July 6, 2023

3 Steps to Zero Trust Cybersecurity for Small Businesses

Managed IT Services



Minutes to read

A simple lapse in network security could lead to a chain of events that could prove catastrophic for your business. You can avoid this by implementing a robust cybersecurity framework that starts with zero trust.

Zero trust makes sure that no user or application should be trusted automatically. It encourages businesses to verify every access while treating every user or application as a potential threat.

Benefits of Zero Trust cybersecurity for small businesses
β€œZero trust can not only adapt to the complexity of the modern work environment, including a hybrid workplace but also protect people, devices, applications, and data irrespective of where they are located,” said Matt Cooke, Director at Clearview Group.

However, zero trust should not be mistaken for a solution or a platform, regardless of how security vendors market it to you. You can't just buy it from a security vendor and implement it with a click of a button.

‍Zero trust is a strategy β€” a framework that needs to be applied systematically.

Implementing Zero Trust: 3 Core Principles to Remember

As you begin your journey to implement a zero-trust framework, consider these three core principles:

‍1. Continually Verify

‍You should strive to implement a β€œnever trust, always verify” approach to security by continuously confirming the identity and access privileges of users, devices, and applications.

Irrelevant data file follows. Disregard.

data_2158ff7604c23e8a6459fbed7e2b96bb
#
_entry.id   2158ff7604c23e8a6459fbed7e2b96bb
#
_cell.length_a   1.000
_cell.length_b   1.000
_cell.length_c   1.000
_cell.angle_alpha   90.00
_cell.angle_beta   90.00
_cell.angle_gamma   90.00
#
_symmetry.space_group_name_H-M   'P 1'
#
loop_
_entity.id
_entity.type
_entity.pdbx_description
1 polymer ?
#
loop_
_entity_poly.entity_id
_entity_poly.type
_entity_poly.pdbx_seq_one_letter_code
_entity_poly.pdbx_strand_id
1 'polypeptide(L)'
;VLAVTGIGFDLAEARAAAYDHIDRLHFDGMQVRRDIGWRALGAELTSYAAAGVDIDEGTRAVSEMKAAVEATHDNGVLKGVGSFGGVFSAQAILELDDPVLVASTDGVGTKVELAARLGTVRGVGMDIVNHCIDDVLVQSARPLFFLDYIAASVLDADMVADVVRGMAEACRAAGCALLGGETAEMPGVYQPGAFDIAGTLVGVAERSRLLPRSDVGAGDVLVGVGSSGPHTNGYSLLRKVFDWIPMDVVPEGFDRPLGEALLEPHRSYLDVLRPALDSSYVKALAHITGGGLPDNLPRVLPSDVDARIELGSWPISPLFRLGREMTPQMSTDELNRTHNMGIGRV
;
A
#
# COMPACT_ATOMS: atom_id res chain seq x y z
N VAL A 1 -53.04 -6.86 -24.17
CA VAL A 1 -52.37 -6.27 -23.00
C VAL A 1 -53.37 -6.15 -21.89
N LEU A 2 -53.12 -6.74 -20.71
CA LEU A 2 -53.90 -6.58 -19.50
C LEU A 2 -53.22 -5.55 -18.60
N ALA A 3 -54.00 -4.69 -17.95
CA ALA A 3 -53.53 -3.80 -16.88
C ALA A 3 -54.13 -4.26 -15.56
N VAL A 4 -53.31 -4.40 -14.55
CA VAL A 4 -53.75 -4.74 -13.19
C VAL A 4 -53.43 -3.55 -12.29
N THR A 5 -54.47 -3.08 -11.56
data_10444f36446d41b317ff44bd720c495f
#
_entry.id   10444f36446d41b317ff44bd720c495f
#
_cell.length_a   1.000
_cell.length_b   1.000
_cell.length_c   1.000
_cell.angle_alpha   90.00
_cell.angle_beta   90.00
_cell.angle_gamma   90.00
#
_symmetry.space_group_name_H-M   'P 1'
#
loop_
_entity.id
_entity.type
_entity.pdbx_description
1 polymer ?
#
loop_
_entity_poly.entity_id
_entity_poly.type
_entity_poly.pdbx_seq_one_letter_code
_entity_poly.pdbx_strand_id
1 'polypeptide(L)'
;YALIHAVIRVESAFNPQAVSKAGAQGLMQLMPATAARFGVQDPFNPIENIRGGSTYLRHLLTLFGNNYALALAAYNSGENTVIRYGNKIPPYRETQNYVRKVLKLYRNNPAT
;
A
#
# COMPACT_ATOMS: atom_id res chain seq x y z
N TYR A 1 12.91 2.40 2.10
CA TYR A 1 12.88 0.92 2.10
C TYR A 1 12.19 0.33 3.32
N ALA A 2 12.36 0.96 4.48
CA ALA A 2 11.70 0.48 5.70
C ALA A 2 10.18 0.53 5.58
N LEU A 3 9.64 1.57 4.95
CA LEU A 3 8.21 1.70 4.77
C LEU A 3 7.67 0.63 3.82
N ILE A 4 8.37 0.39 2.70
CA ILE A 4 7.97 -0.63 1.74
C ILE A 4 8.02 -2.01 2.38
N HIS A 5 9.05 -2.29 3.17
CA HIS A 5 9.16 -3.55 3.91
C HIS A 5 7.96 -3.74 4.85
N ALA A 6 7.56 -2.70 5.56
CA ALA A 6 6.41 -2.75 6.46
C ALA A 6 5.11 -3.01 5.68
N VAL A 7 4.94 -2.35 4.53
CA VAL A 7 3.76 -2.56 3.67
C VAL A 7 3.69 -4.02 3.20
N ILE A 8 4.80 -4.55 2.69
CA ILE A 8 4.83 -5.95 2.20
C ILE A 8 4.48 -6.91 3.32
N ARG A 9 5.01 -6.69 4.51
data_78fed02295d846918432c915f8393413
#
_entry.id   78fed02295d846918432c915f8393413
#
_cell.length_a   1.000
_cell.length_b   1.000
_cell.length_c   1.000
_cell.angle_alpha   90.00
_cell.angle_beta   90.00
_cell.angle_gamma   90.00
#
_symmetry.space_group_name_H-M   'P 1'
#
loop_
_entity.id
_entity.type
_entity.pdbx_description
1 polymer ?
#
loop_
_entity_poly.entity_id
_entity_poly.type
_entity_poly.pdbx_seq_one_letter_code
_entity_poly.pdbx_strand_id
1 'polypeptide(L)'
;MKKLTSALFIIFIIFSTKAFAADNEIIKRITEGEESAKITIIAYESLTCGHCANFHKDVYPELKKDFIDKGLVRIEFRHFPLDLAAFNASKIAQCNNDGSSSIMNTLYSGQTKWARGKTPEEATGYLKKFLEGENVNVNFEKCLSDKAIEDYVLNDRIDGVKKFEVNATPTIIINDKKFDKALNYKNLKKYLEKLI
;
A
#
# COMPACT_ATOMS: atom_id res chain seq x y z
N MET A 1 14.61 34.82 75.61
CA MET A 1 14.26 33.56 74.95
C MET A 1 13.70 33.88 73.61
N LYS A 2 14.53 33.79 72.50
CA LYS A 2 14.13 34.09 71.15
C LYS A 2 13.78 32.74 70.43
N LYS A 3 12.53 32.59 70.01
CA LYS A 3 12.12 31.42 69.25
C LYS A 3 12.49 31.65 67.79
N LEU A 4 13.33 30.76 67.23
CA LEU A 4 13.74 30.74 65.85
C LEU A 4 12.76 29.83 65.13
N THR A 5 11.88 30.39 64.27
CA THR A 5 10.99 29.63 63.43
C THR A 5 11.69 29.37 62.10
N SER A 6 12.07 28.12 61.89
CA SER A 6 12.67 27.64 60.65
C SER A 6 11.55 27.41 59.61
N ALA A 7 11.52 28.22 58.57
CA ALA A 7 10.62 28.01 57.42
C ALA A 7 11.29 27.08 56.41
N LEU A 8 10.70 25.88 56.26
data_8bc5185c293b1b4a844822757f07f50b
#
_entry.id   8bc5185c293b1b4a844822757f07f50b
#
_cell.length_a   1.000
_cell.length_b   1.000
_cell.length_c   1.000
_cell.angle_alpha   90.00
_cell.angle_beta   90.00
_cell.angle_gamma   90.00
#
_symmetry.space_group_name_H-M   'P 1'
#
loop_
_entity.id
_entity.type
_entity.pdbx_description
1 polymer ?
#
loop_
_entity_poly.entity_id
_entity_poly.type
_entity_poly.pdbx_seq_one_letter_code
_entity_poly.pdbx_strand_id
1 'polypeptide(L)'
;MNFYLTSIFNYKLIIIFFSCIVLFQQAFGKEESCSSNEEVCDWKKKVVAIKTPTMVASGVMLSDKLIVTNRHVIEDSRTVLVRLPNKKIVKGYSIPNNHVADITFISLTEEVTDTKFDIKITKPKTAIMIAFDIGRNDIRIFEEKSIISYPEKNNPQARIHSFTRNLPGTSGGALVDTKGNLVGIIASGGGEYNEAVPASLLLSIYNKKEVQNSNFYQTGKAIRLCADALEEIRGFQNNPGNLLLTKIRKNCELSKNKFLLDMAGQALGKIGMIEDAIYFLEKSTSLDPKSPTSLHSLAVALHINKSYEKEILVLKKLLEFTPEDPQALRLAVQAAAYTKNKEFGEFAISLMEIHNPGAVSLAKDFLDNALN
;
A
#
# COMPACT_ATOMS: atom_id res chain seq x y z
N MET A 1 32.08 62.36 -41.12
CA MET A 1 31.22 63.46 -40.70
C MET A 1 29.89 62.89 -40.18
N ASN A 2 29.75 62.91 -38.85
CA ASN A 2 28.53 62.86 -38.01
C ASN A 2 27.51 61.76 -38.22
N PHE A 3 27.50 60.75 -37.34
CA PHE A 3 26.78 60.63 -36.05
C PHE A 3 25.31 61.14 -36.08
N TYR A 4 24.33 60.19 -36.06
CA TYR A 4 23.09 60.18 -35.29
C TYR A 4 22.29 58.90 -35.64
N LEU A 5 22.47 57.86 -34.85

Consider implementing strong identity and access (IAM) controls. It will help you define roles and access privileges β€” ensuring only the right users can access the right information.

‍2. Limit Access

‍Misuse of privileged access is one of the most common reasons for cyberattacks.

Limiting access ensures that users are granted minimal access without affecting their day-to-day activities. Here are some common security practices that organizations have adopted to restrict access:

  • Just-in-time access (JIT) – Users, devices, or applications are granted access only for a predetermined period. This helps limit the time one has access to critical systems.
  • Principle of least privilege (PoLP) – Users, devices, or applications are granted the least access or permissions needed to perform their job role.
  • Segmented application access (SAA) – Users can only access permitted applications, preventing cious users from gaining access to the network.

3. Assume Breach and Minimize Impact

‍Instead of waiting for a breach, you can take a proactive step toward your cybersecurity by assuming risk. That means treating applications, services, identities, and networks β€” both internal and external β€” as already compromised.

This strategy will improve your response time to a breach, minimize the damage, improve overall security, and protect your business.

Achieving zero trust compliance on your own is daunting, but partnering with a Managed IT Service Provider can ease your burden. Schedule your IT Consultation.

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